In addition to those crises, he said, the imperiled condition of democracy itself must spur leaders to responsive action.
“Anything we talk about – any topic – is dependent on a vibrant democracy,” Zwicker said. “Other states
are making it harder and harder to vote, while we are in the middle of New Jersey’s early voting period, and I am proud to have been a prime sponsor of that; contributing to making it so people know their vote matters. I’m very worried about where I see this country going right now; very worried about climate change, and what we just went through with Ida and what happened in Manville and along the Raritan, people losing their homes and their lives. We have to decide to do everything to protect people and make New Jersey a national leader on climate change and clean water protection, yes, and also, new voter empowerment. My first motivation to get into politics was working with young people, seeing them disadvantaged and wanting to change that.”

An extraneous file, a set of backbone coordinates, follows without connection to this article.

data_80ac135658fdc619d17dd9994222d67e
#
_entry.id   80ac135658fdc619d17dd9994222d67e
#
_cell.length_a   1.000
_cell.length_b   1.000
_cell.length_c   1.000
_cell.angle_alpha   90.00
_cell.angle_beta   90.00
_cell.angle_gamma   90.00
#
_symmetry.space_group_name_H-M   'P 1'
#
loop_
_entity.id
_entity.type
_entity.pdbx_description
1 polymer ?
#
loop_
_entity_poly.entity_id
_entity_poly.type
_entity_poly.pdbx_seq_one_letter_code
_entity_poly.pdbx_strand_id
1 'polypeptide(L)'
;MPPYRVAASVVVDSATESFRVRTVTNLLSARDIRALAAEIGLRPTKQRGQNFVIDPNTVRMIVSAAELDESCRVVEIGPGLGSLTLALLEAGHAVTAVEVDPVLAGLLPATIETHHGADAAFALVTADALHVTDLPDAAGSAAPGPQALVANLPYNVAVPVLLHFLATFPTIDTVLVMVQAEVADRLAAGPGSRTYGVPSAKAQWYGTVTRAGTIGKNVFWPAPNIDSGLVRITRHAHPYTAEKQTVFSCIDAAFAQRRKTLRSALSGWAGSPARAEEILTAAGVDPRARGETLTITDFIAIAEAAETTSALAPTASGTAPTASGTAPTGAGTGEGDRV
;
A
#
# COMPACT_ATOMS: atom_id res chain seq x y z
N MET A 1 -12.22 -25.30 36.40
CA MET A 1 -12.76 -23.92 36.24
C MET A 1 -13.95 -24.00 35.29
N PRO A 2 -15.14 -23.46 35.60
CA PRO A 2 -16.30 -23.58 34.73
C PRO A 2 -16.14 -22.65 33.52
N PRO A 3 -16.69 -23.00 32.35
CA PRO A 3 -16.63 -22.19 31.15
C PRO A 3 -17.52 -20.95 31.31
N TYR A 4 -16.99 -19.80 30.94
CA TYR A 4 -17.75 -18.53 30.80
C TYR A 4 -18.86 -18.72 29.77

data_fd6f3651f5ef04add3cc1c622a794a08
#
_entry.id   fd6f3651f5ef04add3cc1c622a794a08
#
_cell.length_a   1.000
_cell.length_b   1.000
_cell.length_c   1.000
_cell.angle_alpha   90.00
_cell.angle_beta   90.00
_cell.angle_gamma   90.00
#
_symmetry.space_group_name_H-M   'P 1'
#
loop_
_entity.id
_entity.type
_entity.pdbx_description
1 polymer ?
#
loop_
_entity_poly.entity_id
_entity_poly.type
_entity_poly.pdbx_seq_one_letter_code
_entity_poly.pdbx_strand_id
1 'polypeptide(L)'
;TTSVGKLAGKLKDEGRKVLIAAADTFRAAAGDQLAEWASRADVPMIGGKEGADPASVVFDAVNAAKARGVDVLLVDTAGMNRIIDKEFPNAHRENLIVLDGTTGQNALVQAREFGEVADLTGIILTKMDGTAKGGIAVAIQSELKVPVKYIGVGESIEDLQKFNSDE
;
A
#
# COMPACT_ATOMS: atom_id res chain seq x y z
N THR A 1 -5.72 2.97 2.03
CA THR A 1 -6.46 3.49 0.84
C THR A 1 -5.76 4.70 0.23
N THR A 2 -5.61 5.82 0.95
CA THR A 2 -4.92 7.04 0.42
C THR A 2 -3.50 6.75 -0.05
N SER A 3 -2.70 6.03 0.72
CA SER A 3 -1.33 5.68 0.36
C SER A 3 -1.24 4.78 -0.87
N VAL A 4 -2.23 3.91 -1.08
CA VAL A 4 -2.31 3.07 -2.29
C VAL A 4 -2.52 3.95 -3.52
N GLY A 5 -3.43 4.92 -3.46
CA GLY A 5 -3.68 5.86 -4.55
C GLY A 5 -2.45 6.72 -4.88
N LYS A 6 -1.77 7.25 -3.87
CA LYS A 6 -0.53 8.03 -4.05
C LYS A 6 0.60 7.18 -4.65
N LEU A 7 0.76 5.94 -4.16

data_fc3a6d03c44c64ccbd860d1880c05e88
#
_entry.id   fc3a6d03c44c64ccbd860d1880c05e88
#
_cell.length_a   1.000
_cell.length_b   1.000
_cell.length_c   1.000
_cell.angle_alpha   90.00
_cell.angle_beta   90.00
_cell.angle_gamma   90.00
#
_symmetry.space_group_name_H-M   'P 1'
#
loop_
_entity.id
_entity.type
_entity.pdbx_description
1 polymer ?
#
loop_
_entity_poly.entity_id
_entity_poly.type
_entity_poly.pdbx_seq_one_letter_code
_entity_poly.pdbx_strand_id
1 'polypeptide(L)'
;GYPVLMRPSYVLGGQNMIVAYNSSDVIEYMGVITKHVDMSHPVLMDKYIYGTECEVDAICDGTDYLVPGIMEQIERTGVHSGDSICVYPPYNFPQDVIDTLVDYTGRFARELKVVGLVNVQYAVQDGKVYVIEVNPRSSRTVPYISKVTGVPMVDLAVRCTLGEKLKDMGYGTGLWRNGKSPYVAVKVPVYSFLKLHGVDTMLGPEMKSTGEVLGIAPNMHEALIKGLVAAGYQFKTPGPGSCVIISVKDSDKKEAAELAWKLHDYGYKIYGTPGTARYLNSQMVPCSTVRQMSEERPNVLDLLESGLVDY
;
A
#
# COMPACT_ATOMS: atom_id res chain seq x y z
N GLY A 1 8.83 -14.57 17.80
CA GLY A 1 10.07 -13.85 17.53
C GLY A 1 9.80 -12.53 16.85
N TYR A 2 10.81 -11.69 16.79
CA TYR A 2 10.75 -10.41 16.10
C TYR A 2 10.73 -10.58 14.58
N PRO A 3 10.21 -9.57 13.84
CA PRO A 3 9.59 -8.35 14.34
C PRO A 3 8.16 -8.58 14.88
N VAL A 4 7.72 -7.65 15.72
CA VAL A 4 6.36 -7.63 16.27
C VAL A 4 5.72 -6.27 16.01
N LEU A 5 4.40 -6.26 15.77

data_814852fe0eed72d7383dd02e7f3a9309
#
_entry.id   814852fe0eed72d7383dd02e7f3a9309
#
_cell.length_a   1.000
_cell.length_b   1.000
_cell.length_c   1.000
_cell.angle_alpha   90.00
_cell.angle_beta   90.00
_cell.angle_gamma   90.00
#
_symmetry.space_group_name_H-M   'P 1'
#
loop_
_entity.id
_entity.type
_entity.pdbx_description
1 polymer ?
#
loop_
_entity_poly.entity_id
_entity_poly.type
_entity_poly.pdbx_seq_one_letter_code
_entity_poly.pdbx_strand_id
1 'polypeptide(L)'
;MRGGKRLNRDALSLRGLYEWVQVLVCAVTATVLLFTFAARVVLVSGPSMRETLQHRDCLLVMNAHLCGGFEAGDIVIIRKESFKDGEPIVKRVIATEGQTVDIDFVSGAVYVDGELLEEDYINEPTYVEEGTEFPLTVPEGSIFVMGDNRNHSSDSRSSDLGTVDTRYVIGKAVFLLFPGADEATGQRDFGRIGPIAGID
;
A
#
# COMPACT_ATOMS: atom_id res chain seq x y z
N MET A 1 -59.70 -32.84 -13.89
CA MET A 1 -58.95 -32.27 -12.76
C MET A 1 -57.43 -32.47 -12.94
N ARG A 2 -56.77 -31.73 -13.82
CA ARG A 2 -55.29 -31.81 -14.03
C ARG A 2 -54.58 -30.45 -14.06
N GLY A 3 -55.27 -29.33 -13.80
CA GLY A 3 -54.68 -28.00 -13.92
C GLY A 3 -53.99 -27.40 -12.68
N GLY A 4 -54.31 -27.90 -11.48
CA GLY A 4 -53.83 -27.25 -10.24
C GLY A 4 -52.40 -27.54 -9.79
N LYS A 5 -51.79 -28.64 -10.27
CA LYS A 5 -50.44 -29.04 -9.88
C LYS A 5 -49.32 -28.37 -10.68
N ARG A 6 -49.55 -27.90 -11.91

If he wasn’t a replica of Bateman, Princeton didn’t seem so very far removed from Somerville and Flemington, after all, as Zwicker noted in his explication of an LD16 vision, and perhaps what Hillsborough wanted to be, at least partially, in an area with more climate change challenges than it had in the past on the other side of Ida, less genteel maybe but finally no less fragile, which included parts of Mercer, Hunterdon and Middlesex, a population educated in the main, and anchored by a changed but but no less Bateman-respectful Somerset County.
- Amber Murad
- Andrew Zwicker
- Christie Todd Whitman
- Denise Coyle
- Donald Trump
- Jack Ciattarelli
- Joe Biden
- Joe Lukac
- Kim Guadagno
- Kip Bateman
- Matt Moench
- Mike Doherty
- Mike Kirsh
- Mike Pappas
- Peg Schaffer
- Phil Murphy
- Ray Bateman
- Sara Sooy
- Shanel Robinson
- Somerset County
- South Brunswick
- Tim Howes
- Tropical Storm Ida
- Vincent Panico